• For each of the 3 BAM files, run NGS: SAM Tools -> Generate Pileup


You should get pileups with ~150kb of reads. Unfortunately, probably because the MAC consensus model was selected Galaxy assigns the output format as tabular instead of pileup. This will cause a problem when filtering the pileups, so alter the metadata of the 3 files to "pileup" from tabular.

Alternatives to Samtools for Variant Detection

  • GATK - Emerging as the new best practice to call variants, not integrated into Galaxy just yet.
  • PATRIC - Whole genome annnotation (once you have a sequence) for microbial genomes
  • MAQ and others - not used too much anymore

If you are having trouble getting to this stage, don't worry, correct pileup files for all 3 viruses are in the same shared data library GalaxyTutorialSharedLibrary.jpg

SNP Effect (SNPEff) - Variation Summation (optional)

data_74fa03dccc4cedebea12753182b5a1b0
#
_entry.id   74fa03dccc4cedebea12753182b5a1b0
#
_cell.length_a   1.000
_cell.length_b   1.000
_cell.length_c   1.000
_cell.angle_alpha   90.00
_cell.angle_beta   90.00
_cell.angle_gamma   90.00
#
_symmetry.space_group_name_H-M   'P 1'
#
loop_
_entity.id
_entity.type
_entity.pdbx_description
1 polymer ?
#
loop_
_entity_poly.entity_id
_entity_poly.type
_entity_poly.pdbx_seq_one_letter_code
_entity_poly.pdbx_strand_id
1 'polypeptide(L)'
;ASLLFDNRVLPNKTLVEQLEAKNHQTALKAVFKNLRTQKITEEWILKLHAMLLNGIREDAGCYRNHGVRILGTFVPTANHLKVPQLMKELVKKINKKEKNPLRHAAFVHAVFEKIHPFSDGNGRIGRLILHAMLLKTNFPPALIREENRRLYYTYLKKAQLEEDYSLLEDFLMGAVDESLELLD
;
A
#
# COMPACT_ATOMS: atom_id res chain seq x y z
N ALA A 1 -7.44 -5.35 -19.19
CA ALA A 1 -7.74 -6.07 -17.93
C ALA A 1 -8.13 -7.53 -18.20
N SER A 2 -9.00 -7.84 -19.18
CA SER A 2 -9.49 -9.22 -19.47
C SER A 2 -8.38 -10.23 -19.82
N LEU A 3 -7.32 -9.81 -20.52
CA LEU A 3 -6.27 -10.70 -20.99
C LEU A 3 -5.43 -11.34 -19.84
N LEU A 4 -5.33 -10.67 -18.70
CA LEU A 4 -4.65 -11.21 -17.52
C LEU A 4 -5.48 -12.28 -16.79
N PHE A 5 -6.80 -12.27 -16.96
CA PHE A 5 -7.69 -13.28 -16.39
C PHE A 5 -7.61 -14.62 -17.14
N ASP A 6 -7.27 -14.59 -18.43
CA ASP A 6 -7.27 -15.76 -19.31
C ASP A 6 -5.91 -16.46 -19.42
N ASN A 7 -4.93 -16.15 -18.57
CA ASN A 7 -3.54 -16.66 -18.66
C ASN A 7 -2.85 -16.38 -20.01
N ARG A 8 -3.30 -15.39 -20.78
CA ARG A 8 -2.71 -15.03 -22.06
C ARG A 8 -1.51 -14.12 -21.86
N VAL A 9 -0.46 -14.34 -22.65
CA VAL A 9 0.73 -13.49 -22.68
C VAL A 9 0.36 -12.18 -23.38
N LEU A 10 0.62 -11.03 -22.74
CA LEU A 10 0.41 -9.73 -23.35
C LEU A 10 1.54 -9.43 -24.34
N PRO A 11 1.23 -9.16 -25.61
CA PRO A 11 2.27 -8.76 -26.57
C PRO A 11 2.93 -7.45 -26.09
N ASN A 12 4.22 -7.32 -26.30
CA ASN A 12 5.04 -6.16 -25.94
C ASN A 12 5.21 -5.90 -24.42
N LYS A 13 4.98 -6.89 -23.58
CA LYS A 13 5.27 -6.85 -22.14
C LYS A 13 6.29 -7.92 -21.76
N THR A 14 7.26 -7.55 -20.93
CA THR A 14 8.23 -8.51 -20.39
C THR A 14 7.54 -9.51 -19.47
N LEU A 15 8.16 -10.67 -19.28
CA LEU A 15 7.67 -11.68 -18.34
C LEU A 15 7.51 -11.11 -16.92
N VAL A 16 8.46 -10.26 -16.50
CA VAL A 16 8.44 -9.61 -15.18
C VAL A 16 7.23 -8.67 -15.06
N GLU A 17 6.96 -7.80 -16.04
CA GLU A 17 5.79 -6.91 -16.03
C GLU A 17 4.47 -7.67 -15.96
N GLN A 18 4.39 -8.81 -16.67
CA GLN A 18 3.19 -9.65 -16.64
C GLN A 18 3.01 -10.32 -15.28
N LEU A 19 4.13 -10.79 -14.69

Summarizing variants and effects of SNPs.

  • Reference genome must be in SNPEff, need GFF3 file of your genome annotation
  • True for most genomes (even Vaccinia WR, now)
  • SNPEff looks at heterozygous and homozygous SNPs, MNPs, lots coverage, indel sizes, etc..

Running SNPEff

  • Select SNP:Effect -> SNPEff near the bottom of the tool menu


  • Run on any pileup file

Results from SNPEff

  • Only as good as your genome annotation file
  • Introns in viruses?! SNPEff has a loose interpretation of introns.
  • Too many results, better to filer the pileup file first

Sample SNPEff output showing coverage. Surprisingly the lowest read coverage is 90 here, others are much lower as is typical. SNPEffCoverage.jpg

Pretty chart classifying SNPs. SNPEffResults.jpg

Finding the Relevant SNPs versus Control